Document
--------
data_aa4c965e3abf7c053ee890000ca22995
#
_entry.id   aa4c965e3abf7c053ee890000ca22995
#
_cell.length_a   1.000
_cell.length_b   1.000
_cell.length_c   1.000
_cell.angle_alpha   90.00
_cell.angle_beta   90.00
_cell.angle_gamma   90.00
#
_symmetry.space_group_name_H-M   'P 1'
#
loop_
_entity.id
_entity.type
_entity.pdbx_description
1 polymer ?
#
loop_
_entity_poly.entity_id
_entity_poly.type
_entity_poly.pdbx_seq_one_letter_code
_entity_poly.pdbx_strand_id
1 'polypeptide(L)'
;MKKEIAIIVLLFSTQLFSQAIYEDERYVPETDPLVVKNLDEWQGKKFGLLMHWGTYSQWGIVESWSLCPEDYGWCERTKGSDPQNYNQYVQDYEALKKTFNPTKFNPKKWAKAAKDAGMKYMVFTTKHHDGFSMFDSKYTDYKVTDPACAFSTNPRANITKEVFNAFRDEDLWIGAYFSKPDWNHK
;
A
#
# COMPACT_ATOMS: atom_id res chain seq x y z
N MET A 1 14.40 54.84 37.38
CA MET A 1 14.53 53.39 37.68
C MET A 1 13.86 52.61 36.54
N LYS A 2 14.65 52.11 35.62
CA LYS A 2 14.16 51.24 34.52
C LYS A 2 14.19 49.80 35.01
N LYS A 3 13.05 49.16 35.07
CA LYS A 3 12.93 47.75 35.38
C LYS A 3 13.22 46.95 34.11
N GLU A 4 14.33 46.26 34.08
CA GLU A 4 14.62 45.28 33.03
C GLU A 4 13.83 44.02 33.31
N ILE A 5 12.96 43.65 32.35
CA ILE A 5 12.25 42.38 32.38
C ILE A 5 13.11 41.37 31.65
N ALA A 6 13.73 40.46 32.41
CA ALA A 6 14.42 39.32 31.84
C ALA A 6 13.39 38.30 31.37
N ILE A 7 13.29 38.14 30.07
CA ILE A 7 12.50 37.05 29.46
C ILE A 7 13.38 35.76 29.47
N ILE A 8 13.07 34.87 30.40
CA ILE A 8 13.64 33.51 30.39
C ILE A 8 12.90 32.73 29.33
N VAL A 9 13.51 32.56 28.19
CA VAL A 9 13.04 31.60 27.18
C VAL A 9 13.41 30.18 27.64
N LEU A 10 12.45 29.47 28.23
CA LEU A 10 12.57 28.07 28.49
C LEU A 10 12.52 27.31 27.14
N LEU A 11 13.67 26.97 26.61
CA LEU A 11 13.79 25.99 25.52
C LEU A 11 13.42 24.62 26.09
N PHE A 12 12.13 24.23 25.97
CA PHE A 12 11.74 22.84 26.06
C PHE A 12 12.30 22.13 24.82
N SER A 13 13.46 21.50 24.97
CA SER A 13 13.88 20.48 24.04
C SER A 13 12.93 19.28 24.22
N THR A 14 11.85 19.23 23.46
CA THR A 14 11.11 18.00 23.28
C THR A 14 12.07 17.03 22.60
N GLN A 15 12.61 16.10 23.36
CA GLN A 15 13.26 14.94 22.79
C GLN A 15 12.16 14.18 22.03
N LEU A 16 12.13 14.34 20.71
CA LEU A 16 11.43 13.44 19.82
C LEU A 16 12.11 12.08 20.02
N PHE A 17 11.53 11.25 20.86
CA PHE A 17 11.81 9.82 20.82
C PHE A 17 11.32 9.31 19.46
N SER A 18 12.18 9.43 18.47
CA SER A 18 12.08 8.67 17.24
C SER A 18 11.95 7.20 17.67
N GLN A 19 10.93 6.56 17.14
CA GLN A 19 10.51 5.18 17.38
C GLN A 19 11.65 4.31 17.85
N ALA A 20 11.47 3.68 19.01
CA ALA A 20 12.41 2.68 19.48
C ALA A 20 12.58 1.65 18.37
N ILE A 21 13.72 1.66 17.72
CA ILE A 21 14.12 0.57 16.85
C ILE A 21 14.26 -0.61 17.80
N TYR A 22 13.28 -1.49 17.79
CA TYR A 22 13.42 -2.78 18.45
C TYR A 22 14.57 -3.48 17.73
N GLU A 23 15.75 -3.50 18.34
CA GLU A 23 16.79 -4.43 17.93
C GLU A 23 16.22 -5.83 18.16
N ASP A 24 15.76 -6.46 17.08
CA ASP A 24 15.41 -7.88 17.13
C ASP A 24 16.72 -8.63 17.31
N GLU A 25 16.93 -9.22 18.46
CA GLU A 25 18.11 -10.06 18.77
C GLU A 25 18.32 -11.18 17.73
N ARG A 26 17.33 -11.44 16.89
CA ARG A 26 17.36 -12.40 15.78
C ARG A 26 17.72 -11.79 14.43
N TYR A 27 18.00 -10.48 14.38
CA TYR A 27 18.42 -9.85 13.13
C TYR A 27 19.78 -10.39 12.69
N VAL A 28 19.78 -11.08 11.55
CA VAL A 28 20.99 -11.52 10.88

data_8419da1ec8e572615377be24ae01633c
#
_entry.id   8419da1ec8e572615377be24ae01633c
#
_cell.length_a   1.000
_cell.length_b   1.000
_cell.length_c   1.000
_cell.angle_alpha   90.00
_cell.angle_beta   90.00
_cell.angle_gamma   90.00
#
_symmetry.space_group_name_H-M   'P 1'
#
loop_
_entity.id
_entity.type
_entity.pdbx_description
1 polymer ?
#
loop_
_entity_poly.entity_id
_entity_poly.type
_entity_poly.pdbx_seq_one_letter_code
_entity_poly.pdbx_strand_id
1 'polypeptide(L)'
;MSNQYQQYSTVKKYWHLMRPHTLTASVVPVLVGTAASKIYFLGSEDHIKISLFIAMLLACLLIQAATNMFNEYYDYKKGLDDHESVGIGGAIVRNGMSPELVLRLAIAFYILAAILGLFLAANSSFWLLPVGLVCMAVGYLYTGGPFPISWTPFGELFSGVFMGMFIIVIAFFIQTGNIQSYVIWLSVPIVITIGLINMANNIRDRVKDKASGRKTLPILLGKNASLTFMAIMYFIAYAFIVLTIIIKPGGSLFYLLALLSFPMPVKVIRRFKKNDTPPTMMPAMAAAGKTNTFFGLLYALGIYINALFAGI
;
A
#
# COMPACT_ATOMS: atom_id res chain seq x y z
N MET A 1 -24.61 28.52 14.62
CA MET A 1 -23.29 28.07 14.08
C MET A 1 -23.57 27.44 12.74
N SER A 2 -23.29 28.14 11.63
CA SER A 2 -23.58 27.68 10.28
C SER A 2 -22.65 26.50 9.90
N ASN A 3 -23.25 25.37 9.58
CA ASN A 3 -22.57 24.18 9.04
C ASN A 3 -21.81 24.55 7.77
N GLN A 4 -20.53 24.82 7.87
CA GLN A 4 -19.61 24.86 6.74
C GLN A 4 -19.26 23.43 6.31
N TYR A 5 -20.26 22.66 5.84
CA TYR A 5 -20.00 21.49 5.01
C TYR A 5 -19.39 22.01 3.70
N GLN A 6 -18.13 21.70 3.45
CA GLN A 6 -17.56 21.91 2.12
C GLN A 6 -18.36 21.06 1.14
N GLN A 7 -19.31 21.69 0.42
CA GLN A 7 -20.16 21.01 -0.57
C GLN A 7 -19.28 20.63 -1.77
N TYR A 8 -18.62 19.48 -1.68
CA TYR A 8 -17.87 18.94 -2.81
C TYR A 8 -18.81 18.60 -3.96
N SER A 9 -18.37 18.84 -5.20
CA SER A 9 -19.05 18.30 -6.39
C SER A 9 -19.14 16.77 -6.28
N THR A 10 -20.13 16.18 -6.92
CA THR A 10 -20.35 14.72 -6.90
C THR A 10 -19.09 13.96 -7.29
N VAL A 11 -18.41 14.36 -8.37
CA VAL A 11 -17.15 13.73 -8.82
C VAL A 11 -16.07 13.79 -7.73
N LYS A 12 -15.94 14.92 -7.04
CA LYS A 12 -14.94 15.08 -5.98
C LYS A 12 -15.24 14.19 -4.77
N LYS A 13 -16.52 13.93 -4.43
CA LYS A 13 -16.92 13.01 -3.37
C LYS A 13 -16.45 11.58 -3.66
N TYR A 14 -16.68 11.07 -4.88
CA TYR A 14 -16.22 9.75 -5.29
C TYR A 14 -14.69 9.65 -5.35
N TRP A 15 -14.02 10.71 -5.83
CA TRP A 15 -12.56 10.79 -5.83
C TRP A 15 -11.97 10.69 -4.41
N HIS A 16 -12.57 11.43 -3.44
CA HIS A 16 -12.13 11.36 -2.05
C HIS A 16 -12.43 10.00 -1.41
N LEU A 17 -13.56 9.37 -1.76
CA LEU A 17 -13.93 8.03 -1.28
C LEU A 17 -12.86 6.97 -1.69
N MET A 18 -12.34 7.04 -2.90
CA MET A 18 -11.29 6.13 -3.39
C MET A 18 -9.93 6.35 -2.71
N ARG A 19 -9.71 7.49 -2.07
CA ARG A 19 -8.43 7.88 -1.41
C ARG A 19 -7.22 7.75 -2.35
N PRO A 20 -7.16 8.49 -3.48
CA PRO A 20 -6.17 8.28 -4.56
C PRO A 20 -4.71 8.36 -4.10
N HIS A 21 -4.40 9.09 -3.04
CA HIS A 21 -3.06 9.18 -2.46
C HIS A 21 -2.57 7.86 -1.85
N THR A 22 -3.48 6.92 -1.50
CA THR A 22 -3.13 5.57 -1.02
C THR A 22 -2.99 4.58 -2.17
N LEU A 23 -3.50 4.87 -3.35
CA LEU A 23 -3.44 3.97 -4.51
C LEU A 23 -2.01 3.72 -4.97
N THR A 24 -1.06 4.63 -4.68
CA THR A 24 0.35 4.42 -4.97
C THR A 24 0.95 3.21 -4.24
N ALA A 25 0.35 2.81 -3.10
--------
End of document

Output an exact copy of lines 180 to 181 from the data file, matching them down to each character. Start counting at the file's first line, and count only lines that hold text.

N LYS A 13 -16.52 13.93 -4.43
CA LYS A 13 -16.92 13.01 -3.37